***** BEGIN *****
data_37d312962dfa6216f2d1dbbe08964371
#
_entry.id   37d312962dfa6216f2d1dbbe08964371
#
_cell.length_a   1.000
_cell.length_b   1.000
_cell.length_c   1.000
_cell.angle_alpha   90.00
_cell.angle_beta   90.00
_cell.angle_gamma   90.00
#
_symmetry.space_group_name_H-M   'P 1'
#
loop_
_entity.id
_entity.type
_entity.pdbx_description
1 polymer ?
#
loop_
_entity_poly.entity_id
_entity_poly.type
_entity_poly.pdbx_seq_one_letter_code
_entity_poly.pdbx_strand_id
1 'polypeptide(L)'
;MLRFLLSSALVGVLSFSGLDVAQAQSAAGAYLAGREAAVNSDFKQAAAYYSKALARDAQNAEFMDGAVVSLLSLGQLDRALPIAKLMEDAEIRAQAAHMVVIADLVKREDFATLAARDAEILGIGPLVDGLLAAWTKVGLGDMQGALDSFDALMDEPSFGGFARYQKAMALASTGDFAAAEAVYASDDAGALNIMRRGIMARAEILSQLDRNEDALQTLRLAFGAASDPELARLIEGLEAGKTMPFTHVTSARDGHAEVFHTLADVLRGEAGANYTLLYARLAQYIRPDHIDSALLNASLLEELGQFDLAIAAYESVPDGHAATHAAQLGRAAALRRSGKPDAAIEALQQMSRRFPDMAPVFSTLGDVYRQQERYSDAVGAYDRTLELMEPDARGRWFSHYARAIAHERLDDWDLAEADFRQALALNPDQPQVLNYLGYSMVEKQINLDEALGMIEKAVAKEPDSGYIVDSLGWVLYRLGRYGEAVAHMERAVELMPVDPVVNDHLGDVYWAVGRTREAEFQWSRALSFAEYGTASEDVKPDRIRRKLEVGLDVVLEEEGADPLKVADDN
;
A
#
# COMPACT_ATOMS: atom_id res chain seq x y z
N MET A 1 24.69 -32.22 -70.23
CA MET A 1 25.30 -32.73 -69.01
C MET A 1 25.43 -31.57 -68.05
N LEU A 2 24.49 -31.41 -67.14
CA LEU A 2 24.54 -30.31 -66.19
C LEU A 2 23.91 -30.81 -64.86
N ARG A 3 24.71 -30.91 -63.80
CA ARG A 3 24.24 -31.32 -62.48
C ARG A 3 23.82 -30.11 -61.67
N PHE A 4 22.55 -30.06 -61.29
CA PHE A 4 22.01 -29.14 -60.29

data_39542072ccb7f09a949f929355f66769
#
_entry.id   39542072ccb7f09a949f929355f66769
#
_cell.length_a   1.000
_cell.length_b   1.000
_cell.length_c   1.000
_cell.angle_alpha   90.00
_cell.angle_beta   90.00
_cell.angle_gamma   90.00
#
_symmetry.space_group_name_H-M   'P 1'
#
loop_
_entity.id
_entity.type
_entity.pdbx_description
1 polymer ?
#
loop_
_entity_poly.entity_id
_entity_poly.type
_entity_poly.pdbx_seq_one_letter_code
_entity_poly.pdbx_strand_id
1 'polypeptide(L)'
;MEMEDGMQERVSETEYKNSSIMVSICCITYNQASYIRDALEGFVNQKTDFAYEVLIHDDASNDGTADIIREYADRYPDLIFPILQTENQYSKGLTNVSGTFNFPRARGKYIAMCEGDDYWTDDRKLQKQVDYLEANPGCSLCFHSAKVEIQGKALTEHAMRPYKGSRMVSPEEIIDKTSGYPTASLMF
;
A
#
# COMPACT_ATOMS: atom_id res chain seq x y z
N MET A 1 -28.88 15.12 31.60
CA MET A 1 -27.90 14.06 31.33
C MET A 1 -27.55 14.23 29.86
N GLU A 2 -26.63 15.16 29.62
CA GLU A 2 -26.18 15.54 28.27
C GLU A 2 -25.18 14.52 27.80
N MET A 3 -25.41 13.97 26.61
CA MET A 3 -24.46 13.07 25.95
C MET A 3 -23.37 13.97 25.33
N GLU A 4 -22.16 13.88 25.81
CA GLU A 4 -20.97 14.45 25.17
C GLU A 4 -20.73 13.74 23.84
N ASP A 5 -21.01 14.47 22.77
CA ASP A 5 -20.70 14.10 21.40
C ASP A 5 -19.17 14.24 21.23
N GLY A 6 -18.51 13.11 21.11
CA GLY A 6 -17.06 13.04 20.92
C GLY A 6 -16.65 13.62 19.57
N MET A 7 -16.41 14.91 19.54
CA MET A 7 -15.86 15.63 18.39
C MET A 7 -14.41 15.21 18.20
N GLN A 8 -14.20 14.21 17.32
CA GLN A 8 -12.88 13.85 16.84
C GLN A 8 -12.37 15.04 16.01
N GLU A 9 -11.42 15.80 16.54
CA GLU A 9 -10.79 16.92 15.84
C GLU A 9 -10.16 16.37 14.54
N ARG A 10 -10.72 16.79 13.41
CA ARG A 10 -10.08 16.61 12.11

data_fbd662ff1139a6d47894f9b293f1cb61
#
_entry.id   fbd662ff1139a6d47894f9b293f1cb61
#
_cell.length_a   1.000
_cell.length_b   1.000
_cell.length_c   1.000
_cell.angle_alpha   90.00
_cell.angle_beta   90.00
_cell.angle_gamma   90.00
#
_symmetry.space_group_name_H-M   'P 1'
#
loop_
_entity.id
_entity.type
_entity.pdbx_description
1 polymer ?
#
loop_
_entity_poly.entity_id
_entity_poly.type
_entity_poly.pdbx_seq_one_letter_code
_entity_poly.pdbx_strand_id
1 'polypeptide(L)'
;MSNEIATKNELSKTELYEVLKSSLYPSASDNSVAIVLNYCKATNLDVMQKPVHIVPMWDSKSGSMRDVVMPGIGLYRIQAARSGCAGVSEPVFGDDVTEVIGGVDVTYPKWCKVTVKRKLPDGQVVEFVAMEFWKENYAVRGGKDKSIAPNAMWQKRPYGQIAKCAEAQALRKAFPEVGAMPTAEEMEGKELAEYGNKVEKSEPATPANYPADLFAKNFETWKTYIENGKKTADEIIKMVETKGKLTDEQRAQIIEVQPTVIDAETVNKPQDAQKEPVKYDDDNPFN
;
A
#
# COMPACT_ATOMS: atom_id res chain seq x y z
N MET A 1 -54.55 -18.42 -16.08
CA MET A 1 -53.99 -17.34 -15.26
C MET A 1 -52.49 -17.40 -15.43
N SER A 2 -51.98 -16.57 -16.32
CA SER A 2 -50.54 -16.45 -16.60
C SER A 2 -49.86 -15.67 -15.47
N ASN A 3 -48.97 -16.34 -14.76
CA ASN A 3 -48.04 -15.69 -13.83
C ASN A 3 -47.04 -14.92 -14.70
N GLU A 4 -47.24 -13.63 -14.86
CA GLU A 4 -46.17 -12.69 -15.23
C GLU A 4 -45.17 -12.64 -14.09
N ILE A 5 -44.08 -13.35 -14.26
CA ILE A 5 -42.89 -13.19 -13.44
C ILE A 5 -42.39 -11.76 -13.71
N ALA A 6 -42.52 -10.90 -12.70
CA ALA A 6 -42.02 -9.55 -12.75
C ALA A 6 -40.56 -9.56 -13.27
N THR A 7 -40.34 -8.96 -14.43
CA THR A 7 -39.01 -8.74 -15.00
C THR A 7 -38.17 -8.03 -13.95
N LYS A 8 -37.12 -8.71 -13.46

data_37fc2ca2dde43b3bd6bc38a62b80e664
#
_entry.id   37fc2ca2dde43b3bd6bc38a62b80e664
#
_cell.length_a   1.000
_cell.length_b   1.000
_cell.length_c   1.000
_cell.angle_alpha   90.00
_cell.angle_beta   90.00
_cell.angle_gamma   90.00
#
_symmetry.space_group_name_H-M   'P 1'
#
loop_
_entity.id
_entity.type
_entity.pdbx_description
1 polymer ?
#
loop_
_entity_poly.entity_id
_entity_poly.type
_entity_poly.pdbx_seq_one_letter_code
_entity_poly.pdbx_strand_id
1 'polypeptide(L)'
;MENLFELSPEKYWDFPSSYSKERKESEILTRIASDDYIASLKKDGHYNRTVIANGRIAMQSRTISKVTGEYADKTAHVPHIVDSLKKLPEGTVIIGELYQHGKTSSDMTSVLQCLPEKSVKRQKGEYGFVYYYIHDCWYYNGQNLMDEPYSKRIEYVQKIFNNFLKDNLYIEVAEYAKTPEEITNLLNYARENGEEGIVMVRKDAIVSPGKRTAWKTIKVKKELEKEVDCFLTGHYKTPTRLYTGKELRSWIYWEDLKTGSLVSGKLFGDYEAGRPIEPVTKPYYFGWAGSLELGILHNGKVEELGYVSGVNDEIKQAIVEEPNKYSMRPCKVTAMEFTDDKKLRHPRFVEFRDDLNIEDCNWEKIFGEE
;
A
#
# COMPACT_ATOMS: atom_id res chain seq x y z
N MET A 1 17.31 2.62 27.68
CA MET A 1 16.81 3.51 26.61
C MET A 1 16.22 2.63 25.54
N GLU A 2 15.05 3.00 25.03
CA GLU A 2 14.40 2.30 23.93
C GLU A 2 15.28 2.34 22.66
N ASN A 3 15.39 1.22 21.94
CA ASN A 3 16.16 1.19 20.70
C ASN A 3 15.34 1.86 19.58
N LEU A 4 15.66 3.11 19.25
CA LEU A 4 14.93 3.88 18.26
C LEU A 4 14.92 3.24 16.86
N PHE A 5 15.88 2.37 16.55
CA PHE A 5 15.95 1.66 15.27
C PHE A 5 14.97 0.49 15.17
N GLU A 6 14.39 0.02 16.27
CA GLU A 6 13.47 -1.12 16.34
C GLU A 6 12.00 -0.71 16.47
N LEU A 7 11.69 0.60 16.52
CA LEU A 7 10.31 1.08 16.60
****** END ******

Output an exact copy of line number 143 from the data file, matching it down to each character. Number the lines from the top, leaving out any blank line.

N ILE A 5 -44.08 -13.35 -14.26